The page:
3. Using Choline in cell membranes

Another important aspect of choline is its role in cell membranes. Choline’s function is to help with your body’s production of fatty membranes.[12] These membranes help your cells to take nutrients in and extract nutrients, as well as providing a porous, solid, structure. You really can’t overestimate the importance of choline for the proper function of your body and cells!  

Other forms of choline

People also take other forms of choline. Taking choline bitartrate to improve your mental and physical health is the best rated form of choline. [caption id=""attachment_961"" align=""alignright"" width=""300""] Choline is super important for your cell membranes[/caption] However, other forms of choline include CDP-Choline, which is choline bonded to an amino acid, uridine. However, this form of choline is far less effective than choline bitartrate. While choline bitartrate is roughly 41% choline, CDP-Choline is only around 18% choline. Another form of choline is called Alpha-GPC, which is choline bound to glycerophosphate. Alpha-GPC is around 40% choline, by weight, making it similar to choline bitartrate.2  


In conclusion, we see that your body uses choline in a number of key functions. These include the production of acetylcholine for memory and learning, protecting cell membrane potentials, and the production of betaine for reducing inflammation. Read about how Choline is used for Alzheimer's Disease. These processes are all good reasons that most people should think of supplementing with choline bitartrate to improve cognition and overall health!    

Medical Disclaimer

Not intended to treat, diagnose, or cure any disease or ailment. Please read and fully understand potential adverse effects before using this product. These statements have not been reviewed by the FDA and are not written by a medical professional. Please consult your doctor before using any supplements, especially if you have any medical conditions.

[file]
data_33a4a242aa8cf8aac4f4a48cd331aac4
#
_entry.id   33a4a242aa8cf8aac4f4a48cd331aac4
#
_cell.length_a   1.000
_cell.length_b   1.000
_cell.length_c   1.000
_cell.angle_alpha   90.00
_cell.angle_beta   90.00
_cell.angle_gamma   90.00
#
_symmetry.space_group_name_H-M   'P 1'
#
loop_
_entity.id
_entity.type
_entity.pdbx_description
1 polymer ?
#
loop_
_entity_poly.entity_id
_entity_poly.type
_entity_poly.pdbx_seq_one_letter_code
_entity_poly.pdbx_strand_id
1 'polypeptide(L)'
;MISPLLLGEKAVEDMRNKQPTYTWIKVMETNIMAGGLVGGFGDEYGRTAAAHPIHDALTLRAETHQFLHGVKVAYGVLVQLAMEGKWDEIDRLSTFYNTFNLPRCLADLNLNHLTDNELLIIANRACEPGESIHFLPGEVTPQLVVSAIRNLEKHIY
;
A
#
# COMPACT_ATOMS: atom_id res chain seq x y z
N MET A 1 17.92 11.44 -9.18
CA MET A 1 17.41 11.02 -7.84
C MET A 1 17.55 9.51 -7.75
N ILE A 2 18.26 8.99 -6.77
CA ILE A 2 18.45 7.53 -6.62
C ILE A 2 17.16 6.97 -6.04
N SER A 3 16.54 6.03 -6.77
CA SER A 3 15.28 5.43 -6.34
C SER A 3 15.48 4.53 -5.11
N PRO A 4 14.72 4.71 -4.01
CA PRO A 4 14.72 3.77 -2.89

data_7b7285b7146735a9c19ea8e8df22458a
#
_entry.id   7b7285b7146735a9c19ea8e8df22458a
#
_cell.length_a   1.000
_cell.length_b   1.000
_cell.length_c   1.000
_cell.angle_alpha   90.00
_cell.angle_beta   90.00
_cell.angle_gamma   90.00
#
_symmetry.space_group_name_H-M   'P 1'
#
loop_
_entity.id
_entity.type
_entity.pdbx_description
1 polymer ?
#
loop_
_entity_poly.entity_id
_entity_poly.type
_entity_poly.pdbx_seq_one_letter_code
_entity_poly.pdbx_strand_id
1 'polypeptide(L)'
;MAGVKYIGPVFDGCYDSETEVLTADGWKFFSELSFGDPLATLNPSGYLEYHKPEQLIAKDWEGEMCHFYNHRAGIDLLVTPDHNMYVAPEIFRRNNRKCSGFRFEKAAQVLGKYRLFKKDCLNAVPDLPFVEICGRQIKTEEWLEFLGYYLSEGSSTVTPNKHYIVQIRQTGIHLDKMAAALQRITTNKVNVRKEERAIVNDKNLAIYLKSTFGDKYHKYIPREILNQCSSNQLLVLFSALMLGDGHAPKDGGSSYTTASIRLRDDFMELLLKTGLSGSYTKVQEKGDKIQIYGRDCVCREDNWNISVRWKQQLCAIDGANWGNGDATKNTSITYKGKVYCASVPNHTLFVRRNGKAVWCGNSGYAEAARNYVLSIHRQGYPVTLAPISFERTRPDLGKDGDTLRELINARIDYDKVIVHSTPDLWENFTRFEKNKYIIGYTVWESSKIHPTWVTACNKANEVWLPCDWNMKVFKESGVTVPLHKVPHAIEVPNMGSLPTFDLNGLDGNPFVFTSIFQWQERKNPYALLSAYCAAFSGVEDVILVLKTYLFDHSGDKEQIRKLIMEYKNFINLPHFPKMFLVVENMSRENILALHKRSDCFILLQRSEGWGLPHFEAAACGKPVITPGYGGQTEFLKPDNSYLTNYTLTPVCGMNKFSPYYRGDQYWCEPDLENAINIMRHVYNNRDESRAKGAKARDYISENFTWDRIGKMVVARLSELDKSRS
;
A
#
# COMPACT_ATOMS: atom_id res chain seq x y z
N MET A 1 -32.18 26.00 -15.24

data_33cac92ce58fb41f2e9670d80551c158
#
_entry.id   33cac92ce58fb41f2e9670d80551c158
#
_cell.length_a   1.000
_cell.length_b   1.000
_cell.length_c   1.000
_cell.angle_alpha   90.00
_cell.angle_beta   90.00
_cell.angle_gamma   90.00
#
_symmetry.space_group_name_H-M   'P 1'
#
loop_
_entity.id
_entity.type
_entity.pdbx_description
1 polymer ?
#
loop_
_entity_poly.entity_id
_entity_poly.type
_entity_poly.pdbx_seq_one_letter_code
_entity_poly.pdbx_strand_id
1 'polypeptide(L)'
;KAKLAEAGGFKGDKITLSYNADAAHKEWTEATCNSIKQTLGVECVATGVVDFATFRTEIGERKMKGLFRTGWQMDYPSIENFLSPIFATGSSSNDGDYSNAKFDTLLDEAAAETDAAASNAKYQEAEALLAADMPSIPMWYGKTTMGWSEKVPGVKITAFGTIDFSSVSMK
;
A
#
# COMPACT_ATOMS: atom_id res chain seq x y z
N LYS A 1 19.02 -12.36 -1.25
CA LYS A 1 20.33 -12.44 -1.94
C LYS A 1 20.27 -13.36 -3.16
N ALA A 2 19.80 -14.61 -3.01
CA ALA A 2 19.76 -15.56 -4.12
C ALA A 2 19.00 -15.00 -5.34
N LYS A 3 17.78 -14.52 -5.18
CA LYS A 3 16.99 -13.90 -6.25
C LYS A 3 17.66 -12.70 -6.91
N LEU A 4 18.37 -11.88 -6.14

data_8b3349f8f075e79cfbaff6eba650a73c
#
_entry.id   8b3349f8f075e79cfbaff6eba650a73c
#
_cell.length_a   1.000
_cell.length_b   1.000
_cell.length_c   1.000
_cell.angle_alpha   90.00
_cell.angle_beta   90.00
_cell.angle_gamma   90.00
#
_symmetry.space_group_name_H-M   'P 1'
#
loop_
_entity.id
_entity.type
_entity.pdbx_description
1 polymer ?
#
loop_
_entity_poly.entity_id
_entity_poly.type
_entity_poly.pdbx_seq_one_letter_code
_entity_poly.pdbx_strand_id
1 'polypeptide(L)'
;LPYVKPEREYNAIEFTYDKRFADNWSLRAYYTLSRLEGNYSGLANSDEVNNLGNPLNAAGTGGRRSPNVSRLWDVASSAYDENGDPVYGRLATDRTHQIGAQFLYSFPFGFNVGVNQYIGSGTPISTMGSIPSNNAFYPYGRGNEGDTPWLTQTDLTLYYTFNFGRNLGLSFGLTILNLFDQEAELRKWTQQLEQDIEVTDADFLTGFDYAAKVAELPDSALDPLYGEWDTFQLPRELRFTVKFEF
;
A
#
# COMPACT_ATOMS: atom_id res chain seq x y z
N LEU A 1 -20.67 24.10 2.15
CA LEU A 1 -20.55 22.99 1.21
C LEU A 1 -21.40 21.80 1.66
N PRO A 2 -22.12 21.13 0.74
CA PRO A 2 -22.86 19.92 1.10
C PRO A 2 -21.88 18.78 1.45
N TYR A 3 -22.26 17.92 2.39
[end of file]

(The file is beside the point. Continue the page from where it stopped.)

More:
B.Sc. in Molecular Biology and Biochemistry Researched & written by Tristan and verified by the Liftmode.com Research Team


  [1] Choline, Examine.com, available from https://examine.com/supplements/choline/ [2] What source of Choline Should I Use, Examine.com, available from https://examine.com/nutrition/what-source-of-choline-should-i-use/ [3] Generation of choline for acetylcholine synthesis by phospholipase D isoforms, Zhao D. et al., BMC Neuroscience20012:16, DOI: 10.1186, available from http://bmcneurosci.biomedcentral.com/articles/10.1186/1471-2202-2-16 [4] Chapter 11: Acetylcholine Neurotransmission, Neuroscience Online, J.C. Waymire, PhD, UT Medical School at Houstan, available from http://neuroscience.uth.tmc.edu/s1/chapter11.html [5] Acetylcholine as a neuromodulator: cholinergic signaling shapes nervous system function and behavior, M.R. Picciotto et al., Neuron. 2012 Oct 4; 76(1): 116–129, doi:  10.1016, available from http://www.ncbi.nlm.nih.gov/pmc/articles/PMC3466476/ [6] Alzheimer's disease and acetylcholine receptors, T Kihara and S Shimohama, Acta Neurobiol Exp (Wars). 2004;64(1):99-105, available from http://www.ncbi.nlm.nih.gov/pubmed/15190684 [7] The Metabolic Burden of Methyl Donor Deficiency with Focus on the Betaine Homocysteine Methyltransferase Pathway, R. Obeid, Nutrients. 2013 Sep; 5(9): 3481–3495, Published online 2013 Sep 9. doi:  10.3390, available from http://www.ncbi.nlm.nih.gov/pmc/articles/PMC3798916/ [8] Choline and betaine intakes are associated with reduced risk of nasopharyngeal carcinoma in adults: a case-control study, FF Zeng et al., Br J Cancer. 2014 Feb 4;110(3):808-16. doi: 10.1038, available from http://www.ncbi.nlm.nih.gov/pubmed/24169354 [9] Dietary choline and betaine intakes in relation to concentrations of inflammatory markers in healthy adults: the ATTICA study, P Detopoulou et al., Am J Clin Nutr. 2008 Feb;87(2):424-30, available from http://www.ncbi.nlm.nih.gov/pubmed/18258634 [10] Effect of vitamin B-12 and n-3 polyunsaturated fatty acids on plasma homocysteine, ferritin, C-reaction protein, and other cardiovascular risk factors: a randomized controlled trial, T Huang et al., Asia Pac J Clin Nutr. 2015;24(3):403-11. doi: 10.6133, available from http://www.ncbi.nlm.nih.gov/pubmed/26420180 [11] Trans fatty acids – A risk factor for cardiovascular disease, M.P. Iqbal, Pak J Med Sci. 2014 Jan-Feb; 30(1): 194–197, doi:  10.12669, available from http://www.ncbi.nlm.nih.gov/pmc/articles/PMC3955571/ [12] http://www.ncbi.nlm.nih.gov/pubmed/16636297